Mom liked to crochet, knit and do needlework, and also collected crochet and cookbooks. She loved books and reading in general.  It might be said that she accumulated books and women's magazines on the vacuum cleaner principle!  On our shopping trips to Saskatoon, we always had to stop at Westgate Books (when they were still in Westgate) and rarely left empty-handed.  We were once taking a load of refuse to the local landfill and we found that someone had thrown out several boxes of books.  Well, Mom was aghast!  "Why would anyone throw away books?" she said.  "A book is a friend!"  And we loaded all those books up and took them home.  However, when we got them home and looked them over, we learned that not all of those books could be called friends!  After she moved to the nursing home, we donated many of her cookbooks to the Salvation Army, and there were so many that they had to hold a special sale to clear them all out!  Mom's love of reading and women's arts will be commemorated in the donation of nearly 500 of her women's magazines dating from 1909 to 1941 to the University of Saskatchewan library, a series which will be permanently housed in a collection to be called the Margaret Friesen - Labach Collection of Early 20th Century Women's Magazines.  The University intends to issue a news release and hold a reception in her honor.  The University librarian described the collection as unprecedented, and said it was the most significant donation she had ever received, as many of these magazines no longer exist anywhere else.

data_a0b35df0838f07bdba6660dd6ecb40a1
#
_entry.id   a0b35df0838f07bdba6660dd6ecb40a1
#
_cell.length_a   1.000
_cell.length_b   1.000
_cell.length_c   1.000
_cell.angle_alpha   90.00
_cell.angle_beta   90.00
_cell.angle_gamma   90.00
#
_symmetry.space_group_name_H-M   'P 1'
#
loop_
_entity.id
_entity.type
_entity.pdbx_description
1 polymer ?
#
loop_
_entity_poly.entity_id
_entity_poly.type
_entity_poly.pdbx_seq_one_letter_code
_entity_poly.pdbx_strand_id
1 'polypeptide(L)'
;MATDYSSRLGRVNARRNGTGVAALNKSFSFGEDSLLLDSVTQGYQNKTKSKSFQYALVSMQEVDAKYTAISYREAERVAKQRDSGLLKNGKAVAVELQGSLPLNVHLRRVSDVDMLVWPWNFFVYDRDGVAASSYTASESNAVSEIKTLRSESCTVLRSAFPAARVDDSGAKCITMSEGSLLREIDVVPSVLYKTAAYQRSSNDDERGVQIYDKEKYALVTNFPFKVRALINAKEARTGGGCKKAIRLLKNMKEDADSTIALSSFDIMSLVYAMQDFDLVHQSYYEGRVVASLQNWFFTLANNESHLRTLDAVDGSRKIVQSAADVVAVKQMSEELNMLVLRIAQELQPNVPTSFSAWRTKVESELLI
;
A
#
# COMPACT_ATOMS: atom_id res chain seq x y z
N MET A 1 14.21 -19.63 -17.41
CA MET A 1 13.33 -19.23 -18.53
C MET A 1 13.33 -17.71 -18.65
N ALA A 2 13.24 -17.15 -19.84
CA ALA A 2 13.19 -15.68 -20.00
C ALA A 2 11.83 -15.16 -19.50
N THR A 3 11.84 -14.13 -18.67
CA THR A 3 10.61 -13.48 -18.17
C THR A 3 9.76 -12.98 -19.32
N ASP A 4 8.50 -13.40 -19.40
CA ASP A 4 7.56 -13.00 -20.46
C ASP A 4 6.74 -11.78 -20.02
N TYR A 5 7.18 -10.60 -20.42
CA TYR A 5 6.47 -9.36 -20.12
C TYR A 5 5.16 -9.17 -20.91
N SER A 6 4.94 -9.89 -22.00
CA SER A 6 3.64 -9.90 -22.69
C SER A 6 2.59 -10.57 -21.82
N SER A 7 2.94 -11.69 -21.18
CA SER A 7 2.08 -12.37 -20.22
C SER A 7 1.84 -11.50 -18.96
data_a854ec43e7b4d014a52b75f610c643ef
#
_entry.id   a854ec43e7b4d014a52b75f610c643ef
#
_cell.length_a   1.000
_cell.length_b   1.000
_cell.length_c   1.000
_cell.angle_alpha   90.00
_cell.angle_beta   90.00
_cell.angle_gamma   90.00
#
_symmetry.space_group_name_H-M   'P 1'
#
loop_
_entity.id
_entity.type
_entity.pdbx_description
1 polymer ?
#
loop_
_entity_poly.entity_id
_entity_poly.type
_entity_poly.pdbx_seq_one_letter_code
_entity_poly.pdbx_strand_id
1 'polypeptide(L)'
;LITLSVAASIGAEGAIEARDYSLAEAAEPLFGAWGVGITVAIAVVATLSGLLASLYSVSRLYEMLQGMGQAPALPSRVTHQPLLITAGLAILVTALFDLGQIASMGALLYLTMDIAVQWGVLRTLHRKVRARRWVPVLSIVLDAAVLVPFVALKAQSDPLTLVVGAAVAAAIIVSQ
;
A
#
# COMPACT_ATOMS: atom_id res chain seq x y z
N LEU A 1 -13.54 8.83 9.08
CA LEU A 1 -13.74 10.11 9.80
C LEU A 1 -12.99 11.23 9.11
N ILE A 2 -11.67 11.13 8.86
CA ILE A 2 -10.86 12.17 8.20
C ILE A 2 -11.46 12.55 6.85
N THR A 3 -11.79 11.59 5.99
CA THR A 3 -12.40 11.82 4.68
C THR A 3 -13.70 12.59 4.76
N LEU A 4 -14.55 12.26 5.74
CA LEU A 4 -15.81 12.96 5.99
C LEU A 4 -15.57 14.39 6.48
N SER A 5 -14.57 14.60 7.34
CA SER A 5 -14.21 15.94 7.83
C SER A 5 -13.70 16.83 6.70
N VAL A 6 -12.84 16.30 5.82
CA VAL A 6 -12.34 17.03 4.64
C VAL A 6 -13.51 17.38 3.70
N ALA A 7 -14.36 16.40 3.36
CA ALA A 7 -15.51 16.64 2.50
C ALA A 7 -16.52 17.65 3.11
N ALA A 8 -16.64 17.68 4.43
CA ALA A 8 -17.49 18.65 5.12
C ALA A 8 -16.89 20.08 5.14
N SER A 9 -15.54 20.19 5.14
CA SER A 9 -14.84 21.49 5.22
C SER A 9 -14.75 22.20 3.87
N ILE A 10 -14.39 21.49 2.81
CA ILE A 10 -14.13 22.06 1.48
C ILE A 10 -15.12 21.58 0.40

Mom liked animals.  When Mom married Dad, she came with a black cat named Old Timer. Later we had a sheltie dog named Lassie.  There was also a budgie, a couple of turtles, and various strange creatures that her children brought in from the yard.  We had poultry for some years also, and some of them turned into pets.  One year we took some eggs from our own chickens and hatched our own chicks.  When Mom told stories of growing up on the farm from her youth, most of the stories involved animal antics.  One of her favorite stories was when her parents needed a few more cats on their farm.  They mentioned to her brother-in-law Bill that they needed cats, who replied, "You want cats?  I'll get you cats!  I got lots of cats on my farm!"  Bill gets in his truck, drives back to his farm a few miles away, finds a large cardboard box, rounds up several cats, puts them in the box and closes up the box.  He then puts the box in the back of his truck, drives back to Mom's parents' farm, pulls up to the barn, gets out and climbs in back to hand the box of cats over to Grandpa.  Now after being sealed in a box and driven in the back of an old truck over country dirt roads, you can imagine the state of mind of these cats, and all the commotion has attracted the attention of their terrier dog, Blacky, who was running around at Grandpa's feet, trying to sort out all the strange noises coming from the box.  Bill hands the box over to Grandpa, and just as he is doing so, the bottom gives way, and all these cats fall right on top of the dog!  Well, a few barks and these cats are gone all different directions, not to be seen again for the rest of the day.